WhatsApp on Tuesday launched a fact-checking service in India to help curb the spread of misinformation ahead of the Lok Sabha elections, Reuters reported.

The internet-based instant messaging platform said in a statement that it has tied up with Indian startup Proto and two other organisations, Dig Deeper Media and Meedan, for the service called Checkpoint Tipline. Users can send messages, including images, video and text in English, Hindi, Telugu, Bengali and Malayalam. The tip line will classify the messages as true, false, misleading or disputing. The number is 919643000888.

“The challenge of viral misinformation requires more collaborative efforts and cannot be solved by any one organisation alone,” WhatsApp said in a statement. The company described Checkpoint as “a research project commissioned and technically assisted by WhatsApp”.

In a statement, Proto founders Ritvvij Parrikh and Nasr ul Hadi said the project’s aim was “to study the misinformation phenomenon at scale – natively in WhatsApp”. Proto plans to send its findings to the International Centre for Journalists to help other organisations working to combat fake news, according to The Economic Times .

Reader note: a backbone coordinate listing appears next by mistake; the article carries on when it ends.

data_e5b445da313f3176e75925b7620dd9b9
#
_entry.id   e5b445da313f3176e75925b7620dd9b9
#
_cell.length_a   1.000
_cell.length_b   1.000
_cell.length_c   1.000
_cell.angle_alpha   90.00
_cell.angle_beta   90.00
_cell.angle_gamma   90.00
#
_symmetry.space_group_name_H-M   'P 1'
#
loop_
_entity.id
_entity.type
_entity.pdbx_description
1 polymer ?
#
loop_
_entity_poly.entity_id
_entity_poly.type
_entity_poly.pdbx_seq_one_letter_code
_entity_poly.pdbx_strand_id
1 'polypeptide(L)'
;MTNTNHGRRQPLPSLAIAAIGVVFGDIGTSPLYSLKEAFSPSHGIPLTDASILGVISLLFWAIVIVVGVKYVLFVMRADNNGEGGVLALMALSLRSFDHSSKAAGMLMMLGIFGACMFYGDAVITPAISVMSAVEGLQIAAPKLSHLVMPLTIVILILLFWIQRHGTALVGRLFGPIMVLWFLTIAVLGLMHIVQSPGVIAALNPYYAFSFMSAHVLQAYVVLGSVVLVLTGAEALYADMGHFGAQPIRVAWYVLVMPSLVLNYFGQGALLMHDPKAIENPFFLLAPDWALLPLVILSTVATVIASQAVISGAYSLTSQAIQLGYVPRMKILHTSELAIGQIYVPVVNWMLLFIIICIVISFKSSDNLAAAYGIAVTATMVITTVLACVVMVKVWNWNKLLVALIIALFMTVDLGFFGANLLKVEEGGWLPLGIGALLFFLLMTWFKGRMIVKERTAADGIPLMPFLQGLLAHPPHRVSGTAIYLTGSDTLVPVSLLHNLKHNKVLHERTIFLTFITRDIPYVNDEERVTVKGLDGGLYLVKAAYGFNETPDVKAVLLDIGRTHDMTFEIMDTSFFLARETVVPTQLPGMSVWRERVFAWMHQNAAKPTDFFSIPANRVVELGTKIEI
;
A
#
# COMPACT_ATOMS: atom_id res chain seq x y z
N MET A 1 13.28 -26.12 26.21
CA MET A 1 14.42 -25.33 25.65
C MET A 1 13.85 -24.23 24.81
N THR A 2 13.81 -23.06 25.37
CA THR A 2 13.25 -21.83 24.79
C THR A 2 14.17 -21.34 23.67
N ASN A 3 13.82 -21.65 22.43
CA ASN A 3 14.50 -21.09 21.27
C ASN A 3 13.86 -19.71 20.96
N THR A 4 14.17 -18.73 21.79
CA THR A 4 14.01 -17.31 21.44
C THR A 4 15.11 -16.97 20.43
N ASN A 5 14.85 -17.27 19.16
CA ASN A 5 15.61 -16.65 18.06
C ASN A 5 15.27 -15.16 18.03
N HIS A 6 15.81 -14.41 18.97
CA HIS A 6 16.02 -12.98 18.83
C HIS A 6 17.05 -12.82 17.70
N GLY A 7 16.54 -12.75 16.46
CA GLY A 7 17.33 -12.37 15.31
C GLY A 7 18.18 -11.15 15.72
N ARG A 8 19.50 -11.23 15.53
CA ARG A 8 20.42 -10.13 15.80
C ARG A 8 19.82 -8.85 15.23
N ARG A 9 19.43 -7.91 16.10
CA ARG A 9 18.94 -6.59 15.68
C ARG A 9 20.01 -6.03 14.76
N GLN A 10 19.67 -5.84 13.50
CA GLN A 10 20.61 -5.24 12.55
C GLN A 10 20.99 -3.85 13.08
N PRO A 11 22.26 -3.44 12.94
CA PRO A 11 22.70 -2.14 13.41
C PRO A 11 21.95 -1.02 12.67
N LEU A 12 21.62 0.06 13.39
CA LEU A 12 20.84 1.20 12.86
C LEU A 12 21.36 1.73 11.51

Fake news challenge

This is one of several initiatives launched by the platform to tackle fake news ahead of the elections, which will be held from April 11 to May 19. The platform’s role in enabling the spread of misinformation was highlighted after multiple mob lynchings were reported in India last year and were believed to have been sparked by rumours about child kidnappers spread on social media.

In July, the messaging platform imposed a limit of five on the number of times a message could be forwarded on WhatsApp in India. The limit was expanded globally this year. In September, it appointed a grievance officer in India, who would, among other things, look into complaints about fake news. It also launched an advertising campaign to spread awareness against spreading misinformation.

The platform, however, has end-to-end encryption on its messages, meaning that the messages cannot be read by a third party and even the company itself, which has posed a challenge when it comes to tracking misinformation.

WhatsApp owner Facebook has also launched measures to curb fake news and track political advertising on its platform. On Monday, the social media giant announced that it it had removed more than 1,000 pages from India and Pakistan that it claimed were displaying “coordinated inauthentic behaviour”, which the platform describes as a concerted effort by a large group to mislead others. In India, this included several pro-Bharatiya Janata Party and pro-Congress pages.